SU-E-T-763: Towards the Mechanical Doping of Plastic Scintillators

Authors


Abstract

Purpose:

The doping of plastic scintillators with high-Z elements changes the radiation interaction cross section of the medium and therefore changes the intrinsic response of the detector. The selection of doped plastic scintillators available commercially is limited. This research aims to develop a novel methodology for the mechanical doping of plastic scintillating materials. The ultimate goal of this project is to use doped scintillators of varying intrinsic behavior to unfold the LET (energy) spectrum of any radiation beam.

Methods:

Commercially available BC408 plastic scintillator was obtained and crushed into uniform powder (using ball mill). Two separate materials were tested for light output signal: uncrushed scintillator and scintillating powder bound by glue. Commercially available U301 UV-hardening glue was used. Scintillation response was measured by creating a thin housing of black acrylic that allowed light from each scintillator to be guided to an optical fiber via a taper. The optical fiber was connected to a PMT; signal was measured using an electrometer. Tests were conducted to determine if crushing+bonding distorted linearity and energy dependence of detector response. Linearity was tested for by irradiating (uncrushed and crushed+glued) for varying durations ensuring signal scaled accordingly; this was done using 300kV x-rays and 6MeV electrons. The effect on energy dependence was examined by obtaining a signal ratio (100kV vs. 300kV; 6MeV vs. 18MeV) for both uncrushed and crushed+glued scintillating material.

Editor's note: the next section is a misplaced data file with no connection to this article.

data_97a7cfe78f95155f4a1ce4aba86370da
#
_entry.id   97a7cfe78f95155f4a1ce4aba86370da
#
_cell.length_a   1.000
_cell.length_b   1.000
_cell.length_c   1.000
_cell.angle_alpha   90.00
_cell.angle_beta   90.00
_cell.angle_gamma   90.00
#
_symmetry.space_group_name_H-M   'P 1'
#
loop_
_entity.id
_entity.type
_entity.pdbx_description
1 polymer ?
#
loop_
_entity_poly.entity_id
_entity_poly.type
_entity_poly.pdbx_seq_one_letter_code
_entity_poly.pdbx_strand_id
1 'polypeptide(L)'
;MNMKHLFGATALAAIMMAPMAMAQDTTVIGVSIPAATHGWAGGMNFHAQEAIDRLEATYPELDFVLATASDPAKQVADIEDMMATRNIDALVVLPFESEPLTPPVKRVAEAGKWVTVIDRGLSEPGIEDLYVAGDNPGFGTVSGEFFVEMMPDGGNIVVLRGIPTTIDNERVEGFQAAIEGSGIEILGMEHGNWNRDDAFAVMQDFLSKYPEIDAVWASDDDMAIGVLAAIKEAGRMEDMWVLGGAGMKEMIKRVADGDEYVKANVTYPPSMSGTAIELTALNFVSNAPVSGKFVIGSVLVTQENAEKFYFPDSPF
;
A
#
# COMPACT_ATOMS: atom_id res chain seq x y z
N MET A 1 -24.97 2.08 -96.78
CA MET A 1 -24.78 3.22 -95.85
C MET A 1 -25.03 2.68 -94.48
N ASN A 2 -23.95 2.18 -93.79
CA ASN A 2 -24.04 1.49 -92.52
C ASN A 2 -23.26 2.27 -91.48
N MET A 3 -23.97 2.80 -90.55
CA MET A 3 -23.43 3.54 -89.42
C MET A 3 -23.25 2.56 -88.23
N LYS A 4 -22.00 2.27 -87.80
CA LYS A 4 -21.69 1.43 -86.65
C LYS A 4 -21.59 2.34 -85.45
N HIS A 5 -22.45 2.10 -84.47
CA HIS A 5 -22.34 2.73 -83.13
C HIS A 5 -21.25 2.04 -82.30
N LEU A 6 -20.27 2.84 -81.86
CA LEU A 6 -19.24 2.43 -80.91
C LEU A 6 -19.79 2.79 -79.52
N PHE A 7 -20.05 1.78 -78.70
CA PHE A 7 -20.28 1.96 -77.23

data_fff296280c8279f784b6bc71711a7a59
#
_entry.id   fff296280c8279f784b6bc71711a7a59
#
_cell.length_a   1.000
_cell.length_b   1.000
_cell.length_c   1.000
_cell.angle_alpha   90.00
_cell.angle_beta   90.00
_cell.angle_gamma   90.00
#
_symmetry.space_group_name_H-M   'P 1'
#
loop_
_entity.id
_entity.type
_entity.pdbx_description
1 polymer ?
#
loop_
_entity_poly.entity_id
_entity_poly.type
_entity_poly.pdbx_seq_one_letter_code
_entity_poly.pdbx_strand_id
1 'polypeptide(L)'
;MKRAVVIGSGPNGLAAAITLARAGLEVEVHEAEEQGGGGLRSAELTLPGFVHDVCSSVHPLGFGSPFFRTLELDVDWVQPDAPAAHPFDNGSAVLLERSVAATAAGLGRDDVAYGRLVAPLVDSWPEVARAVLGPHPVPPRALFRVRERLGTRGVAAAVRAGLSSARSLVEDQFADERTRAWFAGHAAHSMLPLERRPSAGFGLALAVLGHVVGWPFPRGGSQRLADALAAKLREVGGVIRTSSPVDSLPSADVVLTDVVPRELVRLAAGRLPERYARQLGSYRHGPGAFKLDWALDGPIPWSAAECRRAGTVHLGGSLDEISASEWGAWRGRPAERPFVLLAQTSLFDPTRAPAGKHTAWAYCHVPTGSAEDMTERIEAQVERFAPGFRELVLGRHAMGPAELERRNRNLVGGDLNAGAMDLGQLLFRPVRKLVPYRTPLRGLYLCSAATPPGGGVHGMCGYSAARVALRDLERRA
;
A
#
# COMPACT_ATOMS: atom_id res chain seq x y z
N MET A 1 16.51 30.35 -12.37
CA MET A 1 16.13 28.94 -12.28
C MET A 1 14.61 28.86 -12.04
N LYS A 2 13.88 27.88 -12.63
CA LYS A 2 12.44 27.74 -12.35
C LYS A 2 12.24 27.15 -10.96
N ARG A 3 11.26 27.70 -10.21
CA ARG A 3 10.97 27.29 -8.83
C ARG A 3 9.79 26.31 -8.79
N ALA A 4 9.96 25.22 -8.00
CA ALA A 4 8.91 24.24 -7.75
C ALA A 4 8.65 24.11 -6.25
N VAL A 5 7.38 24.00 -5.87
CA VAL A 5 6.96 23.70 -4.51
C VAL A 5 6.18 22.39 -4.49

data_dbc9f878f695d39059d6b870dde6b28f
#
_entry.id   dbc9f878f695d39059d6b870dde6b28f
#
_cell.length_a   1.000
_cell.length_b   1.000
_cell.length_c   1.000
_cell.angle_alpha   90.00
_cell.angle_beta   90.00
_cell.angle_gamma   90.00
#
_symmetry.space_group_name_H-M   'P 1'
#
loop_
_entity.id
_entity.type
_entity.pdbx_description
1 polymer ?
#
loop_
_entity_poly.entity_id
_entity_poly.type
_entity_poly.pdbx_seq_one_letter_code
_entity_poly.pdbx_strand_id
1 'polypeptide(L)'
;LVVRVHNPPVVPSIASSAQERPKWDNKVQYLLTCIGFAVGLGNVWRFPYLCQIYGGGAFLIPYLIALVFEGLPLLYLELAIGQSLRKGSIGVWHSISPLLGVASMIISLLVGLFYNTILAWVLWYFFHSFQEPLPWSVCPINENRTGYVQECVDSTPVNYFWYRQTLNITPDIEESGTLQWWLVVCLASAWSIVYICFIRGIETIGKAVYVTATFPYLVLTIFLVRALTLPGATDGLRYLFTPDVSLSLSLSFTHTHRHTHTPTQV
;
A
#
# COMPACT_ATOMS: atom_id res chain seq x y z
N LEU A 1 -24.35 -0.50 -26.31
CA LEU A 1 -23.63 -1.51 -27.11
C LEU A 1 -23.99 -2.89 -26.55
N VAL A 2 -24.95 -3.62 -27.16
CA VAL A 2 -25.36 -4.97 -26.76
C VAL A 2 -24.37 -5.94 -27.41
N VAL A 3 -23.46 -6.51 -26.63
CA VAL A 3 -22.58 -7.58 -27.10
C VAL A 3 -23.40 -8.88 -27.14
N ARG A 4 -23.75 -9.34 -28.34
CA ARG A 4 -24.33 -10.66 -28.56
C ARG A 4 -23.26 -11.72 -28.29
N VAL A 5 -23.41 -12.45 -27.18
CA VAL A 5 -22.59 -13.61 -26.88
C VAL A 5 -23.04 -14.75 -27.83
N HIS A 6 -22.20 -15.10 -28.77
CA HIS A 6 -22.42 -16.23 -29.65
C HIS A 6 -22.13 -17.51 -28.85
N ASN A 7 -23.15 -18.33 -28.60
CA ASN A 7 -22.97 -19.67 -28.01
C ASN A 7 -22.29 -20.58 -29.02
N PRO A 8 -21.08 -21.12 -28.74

Results:

Crushing and binding with U301 glue did not have an effect on linearity. Energy dependence was changed by 20.3%; crushing+bonding decreased the sensitivity at low energy radiation.

Conclusion:

This work indicates that crushing and binding of plastic scintillating material does not change the linearity of its response to radiation but does have an effect on the energy dependence. Future work involves addition of high-Z dopants (W, Mo, Pb) and characterization of the detector response.

Ancillary